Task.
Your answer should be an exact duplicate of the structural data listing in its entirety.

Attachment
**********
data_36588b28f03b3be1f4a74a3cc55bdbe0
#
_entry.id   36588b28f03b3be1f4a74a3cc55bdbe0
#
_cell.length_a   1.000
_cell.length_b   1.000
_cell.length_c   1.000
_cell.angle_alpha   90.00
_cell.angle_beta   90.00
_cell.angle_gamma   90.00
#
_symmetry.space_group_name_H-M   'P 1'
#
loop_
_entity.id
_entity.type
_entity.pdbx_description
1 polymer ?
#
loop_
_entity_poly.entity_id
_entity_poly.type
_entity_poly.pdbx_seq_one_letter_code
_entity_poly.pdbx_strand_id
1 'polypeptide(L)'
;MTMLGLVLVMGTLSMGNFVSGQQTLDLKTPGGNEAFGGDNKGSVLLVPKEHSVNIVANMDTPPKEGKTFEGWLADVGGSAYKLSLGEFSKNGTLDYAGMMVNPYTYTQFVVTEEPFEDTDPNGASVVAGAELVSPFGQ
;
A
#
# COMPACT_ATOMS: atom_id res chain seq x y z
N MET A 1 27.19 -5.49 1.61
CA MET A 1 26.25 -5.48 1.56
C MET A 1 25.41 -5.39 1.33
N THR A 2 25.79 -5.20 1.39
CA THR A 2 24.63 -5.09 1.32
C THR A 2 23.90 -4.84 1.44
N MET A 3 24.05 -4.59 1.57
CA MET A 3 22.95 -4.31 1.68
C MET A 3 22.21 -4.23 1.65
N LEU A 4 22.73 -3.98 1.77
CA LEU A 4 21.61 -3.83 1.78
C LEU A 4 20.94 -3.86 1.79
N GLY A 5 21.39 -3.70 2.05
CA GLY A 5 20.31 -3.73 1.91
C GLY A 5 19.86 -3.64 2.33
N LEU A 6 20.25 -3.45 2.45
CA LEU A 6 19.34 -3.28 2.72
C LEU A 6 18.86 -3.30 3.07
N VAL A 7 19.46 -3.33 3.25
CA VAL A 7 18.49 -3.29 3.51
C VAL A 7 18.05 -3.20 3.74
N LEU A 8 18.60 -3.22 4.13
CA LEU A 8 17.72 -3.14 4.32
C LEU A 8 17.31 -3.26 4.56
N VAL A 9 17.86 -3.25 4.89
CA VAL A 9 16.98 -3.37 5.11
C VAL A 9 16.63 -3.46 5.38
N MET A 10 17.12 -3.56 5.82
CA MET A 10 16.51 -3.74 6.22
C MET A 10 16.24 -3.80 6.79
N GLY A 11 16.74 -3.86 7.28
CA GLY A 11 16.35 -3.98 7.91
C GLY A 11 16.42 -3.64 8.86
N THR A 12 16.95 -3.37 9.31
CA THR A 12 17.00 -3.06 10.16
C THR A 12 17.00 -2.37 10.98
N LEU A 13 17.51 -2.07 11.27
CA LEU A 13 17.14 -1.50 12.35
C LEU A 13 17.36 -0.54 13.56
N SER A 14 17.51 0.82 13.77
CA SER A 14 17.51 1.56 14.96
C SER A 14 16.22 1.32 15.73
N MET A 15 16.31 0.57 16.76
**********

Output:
data_36588b28f03b3be1f4a74a3cc55bdbe0
#
_entry.id   36588b28f03b3be1f4a74a3cc55bdbe0
#
_cell.length_a   1.000
_cell.length_b   1.000
_cell.length_c   1.000
_cell.angle_alpha   90.00
_cell.angle_beta   90.00
_cell.angle_gamma   90.00
#
_symmetry.space_group_name_H-M   'P 1'
#
loop_
_entity.id
_entity.type
_entity.pdbx_description
1 polymer ?
#
loop_
_entity_poly.entity_id
_entity_poly.type
_entity_poly.pdbx_seq_one_letter_code
_entity_poly.pdbx_strand_id
1 'polypeptide(L)'
;MTMLGLVLVMGTLSMGNFVSGQQTLDLKTPGGNEAFGGDNKGSVLLVPKEHSVNIVANMDTPPKEGKTFEGWLADVGGSAYKLSLGEFSKNGTLDYAGMMVNPYTYTQFVVTEEPFEDTDPNGASVVAGAELVSPFGQ
;
A
#
# COMPACT_ATOMS: atom_id res chain seq x y z
N MET A 1 27.19 -5.49 1.61
CA MET A 1 26.25 -5.48 1.56
C MET A 1 25.41 -5.39 1.33
N THR A 2 25.79 -5.20 1.39
CA THR A 2 24.63 -5.09 1.32
C THR A 2 23.90 -4.84 1.44
N MET A 3 24.05 -4.59 1.57
CA MET A 3 22.95 -4.31 1.68
C MET A 3 22.21 -4.23 1.65
N LEU A 4 22.73 -3.98 1.77
CA LEU A 4 21.61 -3.83 1.78
C LEU A 4 20.94 -3.86 1.79
N GLY A 5 21.39 -3.70 2.05
CA GLY A 5 20.31 -3.73 1.91
C GLY A 5 19.86 -3.64 2.33
N LEU A 6 20.25 -3.45 2.45
CA LEU A 6 19.34 -3.28 2.72
C LEU A 6 18.86 -3.30 3.07
N VAL A 7 19.46 -3.33 3.25
CA VAL A 7 18.49 -3.29 3.51
C VAL A 7 18.05 -3.20 3.74
N LEU A 8 18.60 -3.22 4.13
CA LEU A 8 17.72 -3.14 4.32
C LEU A 8 17.31 -3.26 4.56
N VAL A 9 17.86 -3.25 4.89
CA VAL A 9 16.98 -3.37 5.11
C VAL A 9 16.63 -3.46 5.38
N MET A 10 17.12 -3.56 5.82
CA MET A 10 16.51 -3.74 6.22
C MET A 10 16.24 -3.80 6.79
N GLY A 11 16.74 -3.86 7.28
CA GLY A 11 16.35 -3.98 7.91
C GLY A 11 16.42 -3.64 8.86
N THR A 12 16.95 -3.37 9.31
CA THR A 12 17.00 -3.06 10.16
C THR A 12 17.00 -2.37 10.98
N LEU A 13 17.51 -2.07 11.27
CA LEU A 13 17.14 -1.50 12.35
C LEU A 13 17.36 -0.54 13.56
N SER A 14 17.51 0.82 13.77
CA SER A 14 17.51 1.56 14.96
C SER A 14 16.22 1.32 15.73
N MET A 15 16.31 0.57 16.76